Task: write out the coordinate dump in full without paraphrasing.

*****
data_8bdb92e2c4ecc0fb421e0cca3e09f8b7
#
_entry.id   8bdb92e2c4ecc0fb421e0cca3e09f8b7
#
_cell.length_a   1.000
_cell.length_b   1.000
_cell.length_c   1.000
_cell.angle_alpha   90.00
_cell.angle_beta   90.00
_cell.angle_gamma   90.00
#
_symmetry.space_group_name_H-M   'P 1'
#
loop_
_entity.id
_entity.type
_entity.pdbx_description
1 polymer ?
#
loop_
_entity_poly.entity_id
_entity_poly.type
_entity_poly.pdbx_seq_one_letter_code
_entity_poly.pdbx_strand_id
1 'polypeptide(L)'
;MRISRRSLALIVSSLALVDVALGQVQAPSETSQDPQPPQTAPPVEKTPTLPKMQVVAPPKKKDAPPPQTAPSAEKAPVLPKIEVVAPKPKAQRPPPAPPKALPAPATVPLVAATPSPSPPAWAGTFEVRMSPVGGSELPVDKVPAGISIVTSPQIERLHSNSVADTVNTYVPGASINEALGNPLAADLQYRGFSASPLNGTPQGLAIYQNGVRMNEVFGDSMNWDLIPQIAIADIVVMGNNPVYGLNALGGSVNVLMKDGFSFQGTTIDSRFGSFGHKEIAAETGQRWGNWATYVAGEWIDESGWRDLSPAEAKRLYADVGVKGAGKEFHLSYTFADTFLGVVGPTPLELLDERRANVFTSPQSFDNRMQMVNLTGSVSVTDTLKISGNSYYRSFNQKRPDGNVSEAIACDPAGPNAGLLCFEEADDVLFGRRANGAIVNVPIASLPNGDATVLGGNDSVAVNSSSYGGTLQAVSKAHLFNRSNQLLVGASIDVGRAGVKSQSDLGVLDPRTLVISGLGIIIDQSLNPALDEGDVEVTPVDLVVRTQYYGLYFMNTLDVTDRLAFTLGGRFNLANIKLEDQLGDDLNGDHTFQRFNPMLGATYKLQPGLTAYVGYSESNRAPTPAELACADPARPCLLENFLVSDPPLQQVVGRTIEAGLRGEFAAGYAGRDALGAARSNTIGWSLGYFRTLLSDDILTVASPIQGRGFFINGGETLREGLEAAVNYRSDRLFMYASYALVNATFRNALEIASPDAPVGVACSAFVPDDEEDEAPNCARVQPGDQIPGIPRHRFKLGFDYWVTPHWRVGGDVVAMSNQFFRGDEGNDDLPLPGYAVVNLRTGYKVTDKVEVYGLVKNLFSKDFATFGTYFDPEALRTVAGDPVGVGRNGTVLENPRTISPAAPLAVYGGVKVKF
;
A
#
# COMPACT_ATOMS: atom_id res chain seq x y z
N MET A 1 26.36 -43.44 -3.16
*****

data_8bdb92e2c4ecc0fb421e0cca3e09f8b7
#
_entry.id   8bdb92e2c4ecc0fb421e0cca3e09f8b7
#
_cell.length_a   1.000
_cell.length_b   1.000
_cell.length_c   1.000
_cell.angle_alpha   90.00
_cell.angle_beta   90.00
_cell.angle_gamma   90.00
#
_symmetry.space_group_name_H-M   'P 1'
#
loop_
_entity.id
_entity.type
_entity.pdbx_description
1 polymer ?
#
loop_
_entity_poly.entity_id
_entity_poly.type
_entity_poly.pdbx_seq_one_letter_code
_entity_poly.pdbx_strand_id
1 'polypeptide(L)'
;MRISRRSLALIVSSLALVDVALGQVQAPSETSQDPQPPQTAPPVEKTPTLPKMQVVAPPKKKDAPPPQTAPSAEKAPVLPKIEVVAPKPKAQRPPPAPPKALPAPATVPLVAATPSPSPPAWAGTFEVRMSPVGGSELPVDKVPAGISIVTSPQIERLHSNSVADTVNTYVPGASINEALGNPLAADLQYRGFSASPLNGTPQGLAIYQNGVRMNEVFGDSMNWDLIPQIAIADIVVMGNNPVYGLNALGGSVNVLMKDGFSFQGTTIDSRFGSFGHKEIAAETGQRWGNWATYVAGEWIDESGWRDLSPAEAKRLYADVGVKGAGKEFHLSYTFADTFLGVVGPTPLELLDERRANVFTSPQSFDNRMQMVNLTGSVSVTDTLKISGNSYYRSFNQKRPDGNVSEAIACDPAGPNAGLLCFEEADDVLFGRRANGAIVNVPIASLPNGDATVLGGNDSVAVNSSSYGGTLQAVSKAHLFNRSNQLLVGASIDVGRAGVKSQSDLGVLDPRTLVISGLGIIIDQSLNPALDEGDVEVTPVDLVVRTQYYGLYFMNTLDVTDRLAFTLGGRFNLANIKLEDQLGDDLNGDHTFQRFNPMLGATYKLQPGLTAYVGYSESNRAPTPAELACADPARPCLLENFLVSDPPLQQVVGRTIEAGLRGEFAAGYAGRDALGAARSNTIGWSLGYFRTLLSDDILTVASPIQGRGFFINGGETLREGLEAAVNYRSDRLFMYASYALVNATFRNALEIASPDAPVGVACSAFVPDDEEDEAPNCARVQPGDQIPGIPRHRFKLGFDYWVTPHWRVGGDVVAMSNQFFRGDEGNDDLPLPGYAVVNLRTGYKVTDKVEVYGLVKNLFSKDFATFGTYFDPEALRTVAGDPVGVGRNGTVLENPRTISPAAPLAVYGGVKVKF
;
A
#
# COMPACT_ATOMS: atom_id res chain seq x y z
N MET A 1 26.36 -43.44 -3.16